By Kevin Meyer
Most people and organizations abhor and outright fear failure. Why? Failure can create an impetus for improvement like no other event.
Last Thursday was one of those days that every organization needs every once in a while. By 8:15am I was being bombarded with visits and emails from members of my team updating me on an increasingly complex situation created by a cascading set of failures. By 8:30am I was taking a walk to cool off, wondering how this could have happened.
Luckily in the grand scheme it wasn't too serious – no one had been hurt, the expense incurred was rather minimal, and nothing had reached a customer – in fact it was purely internal. But a lot of people were involved at three different facilities across the country, including several members of my senior leadership team. Very busy people were spending a tremendous amount of time picking up the pieces.
Believe it or not it all started with the best of intentions – an off-hand remark to an internal customer suggesting an alternative solution to a capacity and lead time issue. That bounced to an informal phone conversation with a production employee at another facility who, with an admirable attitude of satisfying the customer (even internal) decided to dive right in and help. That employee's supervisor was coincidentally offsite at lean training (again, believe it or not) and not available to ensure that the correct internal order entry procedure was still used in this urgent internal situation. Since the procedure was not used, the material was run without the benefits of required traceability. That was caught and flagged by robust processes, which is what then brought the situation to the attention of the QA and Customer Care leadership team members. This all happened within the span of a couple hours – by 8:15am at our headquarters thanks to the facilities being in different time zones.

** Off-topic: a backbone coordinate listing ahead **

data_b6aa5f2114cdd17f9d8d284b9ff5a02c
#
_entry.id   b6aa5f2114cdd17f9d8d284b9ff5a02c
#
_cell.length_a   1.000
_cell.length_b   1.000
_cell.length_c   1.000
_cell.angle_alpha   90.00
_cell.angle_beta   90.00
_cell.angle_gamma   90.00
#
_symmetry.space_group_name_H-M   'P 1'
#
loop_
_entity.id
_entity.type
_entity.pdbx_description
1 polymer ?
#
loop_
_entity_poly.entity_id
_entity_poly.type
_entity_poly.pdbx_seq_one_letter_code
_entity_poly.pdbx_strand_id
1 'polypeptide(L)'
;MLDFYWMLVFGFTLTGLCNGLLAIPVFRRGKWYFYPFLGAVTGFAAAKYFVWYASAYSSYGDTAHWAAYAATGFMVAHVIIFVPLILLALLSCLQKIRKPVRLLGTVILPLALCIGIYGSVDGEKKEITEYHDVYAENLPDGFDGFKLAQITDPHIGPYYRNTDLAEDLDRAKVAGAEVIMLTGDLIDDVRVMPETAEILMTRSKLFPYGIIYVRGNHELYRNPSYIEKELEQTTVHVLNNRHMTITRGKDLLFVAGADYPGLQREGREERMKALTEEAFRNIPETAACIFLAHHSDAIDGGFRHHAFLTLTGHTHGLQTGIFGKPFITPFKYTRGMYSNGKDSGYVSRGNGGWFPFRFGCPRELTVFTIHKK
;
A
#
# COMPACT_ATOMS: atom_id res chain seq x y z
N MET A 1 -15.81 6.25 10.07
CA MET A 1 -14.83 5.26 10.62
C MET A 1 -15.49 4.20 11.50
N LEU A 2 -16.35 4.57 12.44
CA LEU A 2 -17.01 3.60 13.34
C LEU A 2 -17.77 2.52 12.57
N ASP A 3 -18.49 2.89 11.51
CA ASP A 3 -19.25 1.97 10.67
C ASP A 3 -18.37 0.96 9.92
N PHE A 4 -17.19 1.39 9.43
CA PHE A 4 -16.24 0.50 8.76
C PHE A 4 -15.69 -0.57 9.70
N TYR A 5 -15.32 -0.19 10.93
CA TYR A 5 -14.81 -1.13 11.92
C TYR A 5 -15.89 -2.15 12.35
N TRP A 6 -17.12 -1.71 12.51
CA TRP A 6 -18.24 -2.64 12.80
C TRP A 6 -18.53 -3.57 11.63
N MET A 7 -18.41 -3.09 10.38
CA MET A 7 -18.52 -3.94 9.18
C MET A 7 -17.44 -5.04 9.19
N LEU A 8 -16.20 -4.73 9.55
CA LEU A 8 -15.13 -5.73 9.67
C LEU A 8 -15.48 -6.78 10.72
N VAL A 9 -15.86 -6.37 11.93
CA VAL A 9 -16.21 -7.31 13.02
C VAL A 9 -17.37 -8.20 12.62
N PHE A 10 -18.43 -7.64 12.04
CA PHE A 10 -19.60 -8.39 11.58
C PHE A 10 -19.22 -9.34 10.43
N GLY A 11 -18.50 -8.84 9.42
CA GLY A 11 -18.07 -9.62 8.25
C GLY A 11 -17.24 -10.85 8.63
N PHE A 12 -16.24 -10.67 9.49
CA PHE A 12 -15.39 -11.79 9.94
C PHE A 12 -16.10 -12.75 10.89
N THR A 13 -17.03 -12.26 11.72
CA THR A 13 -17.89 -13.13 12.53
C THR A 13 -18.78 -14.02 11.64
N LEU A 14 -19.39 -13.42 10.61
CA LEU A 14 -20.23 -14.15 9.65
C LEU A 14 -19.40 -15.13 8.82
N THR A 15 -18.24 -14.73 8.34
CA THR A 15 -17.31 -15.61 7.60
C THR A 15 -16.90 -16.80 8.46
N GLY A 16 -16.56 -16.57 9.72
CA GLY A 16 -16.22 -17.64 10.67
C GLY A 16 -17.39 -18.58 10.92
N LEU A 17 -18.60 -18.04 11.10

In a traditional organization the next step would have been the assignment of blame and the public flogging of the guilty. Not in ours – instead we had people lined up volunteering to take full responsibility, but each not completely understanding just how complex the overall situation was. Quite honestly that was a proud moment. Ownership of problems was desired, not feared.
But it was still wrong. It's not about blame, even if voluntarily accepted. The vast majority of problems, including this one, are not due to the failures of people. They are due to the failures of processes. That's what must be improved.
So what went wrong? How did an informal suggestion create a situation that circumvented systems, procedures, methods, and authority? How do we improve the processes so it won't happen again? That's what we're working on now. Root cause, investigation, going to the gemba and talking directly with those involved, brainstorming and implementing changes.
We'll be better when we're done. Processes will be improved and the leadership team will have demonstrated that processes failed, not people, and that will be noticed by the entire organization.
What started off as a bad day ended as one of my favorite days because a very complex failure became such an opportunity for improvement and for teaching.
Embrace the opportunity of failure!